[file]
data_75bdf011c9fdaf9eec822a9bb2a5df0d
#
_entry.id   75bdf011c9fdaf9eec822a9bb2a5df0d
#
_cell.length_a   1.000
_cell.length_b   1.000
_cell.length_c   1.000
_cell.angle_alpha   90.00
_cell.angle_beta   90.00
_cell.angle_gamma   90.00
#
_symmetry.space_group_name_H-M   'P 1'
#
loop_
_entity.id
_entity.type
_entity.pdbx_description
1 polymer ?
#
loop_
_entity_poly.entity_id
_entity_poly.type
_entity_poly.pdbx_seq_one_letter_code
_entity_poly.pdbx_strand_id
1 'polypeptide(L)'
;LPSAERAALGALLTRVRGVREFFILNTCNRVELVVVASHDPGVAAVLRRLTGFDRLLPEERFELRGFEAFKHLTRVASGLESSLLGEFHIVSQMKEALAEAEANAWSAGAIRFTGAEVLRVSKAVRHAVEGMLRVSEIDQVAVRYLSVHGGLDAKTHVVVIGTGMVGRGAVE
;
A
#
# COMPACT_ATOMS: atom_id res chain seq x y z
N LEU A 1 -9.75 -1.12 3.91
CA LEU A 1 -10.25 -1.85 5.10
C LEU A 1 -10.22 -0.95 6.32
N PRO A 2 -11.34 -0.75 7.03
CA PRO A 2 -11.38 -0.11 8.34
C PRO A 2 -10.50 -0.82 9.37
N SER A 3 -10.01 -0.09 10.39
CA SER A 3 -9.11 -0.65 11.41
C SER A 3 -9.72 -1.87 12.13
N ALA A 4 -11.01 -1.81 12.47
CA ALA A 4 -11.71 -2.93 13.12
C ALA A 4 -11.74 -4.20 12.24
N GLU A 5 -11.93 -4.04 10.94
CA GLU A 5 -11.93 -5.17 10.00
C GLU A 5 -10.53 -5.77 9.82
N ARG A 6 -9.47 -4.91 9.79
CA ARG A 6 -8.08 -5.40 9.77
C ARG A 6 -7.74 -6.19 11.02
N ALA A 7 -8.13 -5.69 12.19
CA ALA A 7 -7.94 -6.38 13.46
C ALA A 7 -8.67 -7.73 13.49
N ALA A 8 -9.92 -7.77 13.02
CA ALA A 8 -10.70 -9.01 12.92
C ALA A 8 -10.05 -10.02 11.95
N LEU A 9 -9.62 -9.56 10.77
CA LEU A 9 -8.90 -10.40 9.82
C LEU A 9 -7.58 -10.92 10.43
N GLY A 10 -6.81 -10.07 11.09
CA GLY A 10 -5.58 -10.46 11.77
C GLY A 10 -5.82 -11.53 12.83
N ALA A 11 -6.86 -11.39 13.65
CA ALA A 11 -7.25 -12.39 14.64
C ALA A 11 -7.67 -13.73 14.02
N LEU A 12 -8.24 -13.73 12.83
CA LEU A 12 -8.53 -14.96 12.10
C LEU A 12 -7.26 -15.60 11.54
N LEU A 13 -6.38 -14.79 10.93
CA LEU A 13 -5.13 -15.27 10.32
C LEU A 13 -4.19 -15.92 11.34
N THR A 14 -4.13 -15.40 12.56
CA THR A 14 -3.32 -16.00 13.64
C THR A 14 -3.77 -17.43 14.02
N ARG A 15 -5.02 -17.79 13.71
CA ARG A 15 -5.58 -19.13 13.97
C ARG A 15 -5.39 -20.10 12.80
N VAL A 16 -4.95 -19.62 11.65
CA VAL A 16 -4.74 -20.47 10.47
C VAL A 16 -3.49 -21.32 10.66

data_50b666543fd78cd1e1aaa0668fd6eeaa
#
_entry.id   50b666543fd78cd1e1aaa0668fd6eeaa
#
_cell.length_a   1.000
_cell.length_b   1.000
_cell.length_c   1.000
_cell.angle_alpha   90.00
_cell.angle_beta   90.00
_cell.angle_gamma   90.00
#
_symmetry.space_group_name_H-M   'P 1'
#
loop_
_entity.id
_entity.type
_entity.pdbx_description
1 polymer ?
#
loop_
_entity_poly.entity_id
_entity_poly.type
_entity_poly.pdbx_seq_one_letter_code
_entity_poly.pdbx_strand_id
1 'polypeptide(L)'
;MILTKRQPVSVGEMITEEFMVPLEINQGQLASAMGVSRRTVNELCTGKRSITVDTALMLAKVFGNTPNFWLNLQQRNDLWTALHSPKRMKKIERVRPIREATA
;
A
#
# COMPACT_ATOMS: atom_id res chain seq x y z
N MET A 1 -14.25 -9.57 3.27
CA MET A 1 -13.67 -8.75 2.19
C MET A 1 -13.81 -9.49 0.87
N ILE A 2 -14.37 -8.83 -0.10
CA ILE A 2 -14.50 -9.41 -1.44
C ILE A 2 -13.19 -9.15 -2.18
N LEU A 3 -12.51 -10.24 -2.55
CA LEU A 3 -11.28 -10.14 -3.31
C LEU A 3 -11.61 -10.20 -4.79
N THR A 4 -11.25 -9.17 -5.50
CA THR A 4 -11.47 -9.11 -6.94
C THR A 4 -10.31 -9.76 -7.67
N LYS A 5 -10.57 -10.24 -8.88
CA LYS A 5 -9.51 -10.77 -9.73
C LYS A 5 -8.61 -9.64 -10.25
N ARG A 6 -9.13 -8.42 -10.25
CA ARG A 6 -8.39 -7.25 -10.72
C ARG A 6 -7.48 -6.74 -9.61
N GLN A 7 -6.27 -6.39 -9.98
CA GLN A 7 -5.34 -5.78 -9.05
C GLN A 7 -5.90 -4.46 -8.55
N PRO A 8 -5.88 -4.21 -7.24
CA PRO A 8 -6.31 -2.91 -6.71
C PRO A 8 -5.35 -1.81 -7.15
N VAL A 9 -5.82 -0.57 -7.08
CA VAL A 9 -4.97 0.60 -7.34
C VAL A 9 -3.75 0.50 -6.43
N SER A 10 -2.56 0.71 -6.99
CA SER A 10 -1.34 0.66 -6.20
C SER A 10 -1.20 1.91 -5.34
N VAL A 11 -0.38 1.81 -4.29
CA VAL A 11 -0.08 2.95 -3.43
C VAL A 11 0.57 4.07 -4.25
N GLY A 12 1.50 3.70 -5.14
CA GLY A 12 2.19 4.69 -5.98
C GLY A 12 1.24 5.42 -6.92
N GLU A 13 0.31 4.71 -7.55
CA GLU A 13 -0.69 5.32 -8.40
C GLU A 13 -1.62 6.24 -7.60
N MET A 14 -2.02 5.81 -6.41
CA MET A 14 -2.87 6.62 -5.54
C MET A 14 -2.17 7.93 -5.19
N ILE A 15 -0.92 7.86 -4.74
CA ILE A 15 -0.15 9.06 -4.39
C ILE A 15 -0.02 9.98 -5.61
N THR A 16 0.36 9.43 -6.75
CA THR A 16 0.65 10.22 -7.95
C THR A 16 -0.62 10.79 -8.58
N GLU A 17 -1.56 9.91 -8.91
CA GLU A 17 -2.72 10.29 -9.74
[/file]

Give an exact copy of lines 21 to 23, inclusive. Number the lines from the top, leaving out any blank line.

_entity_poly.entity_id
_entity_poly.type
_entity_poly.pdbx_seq_one_letter_code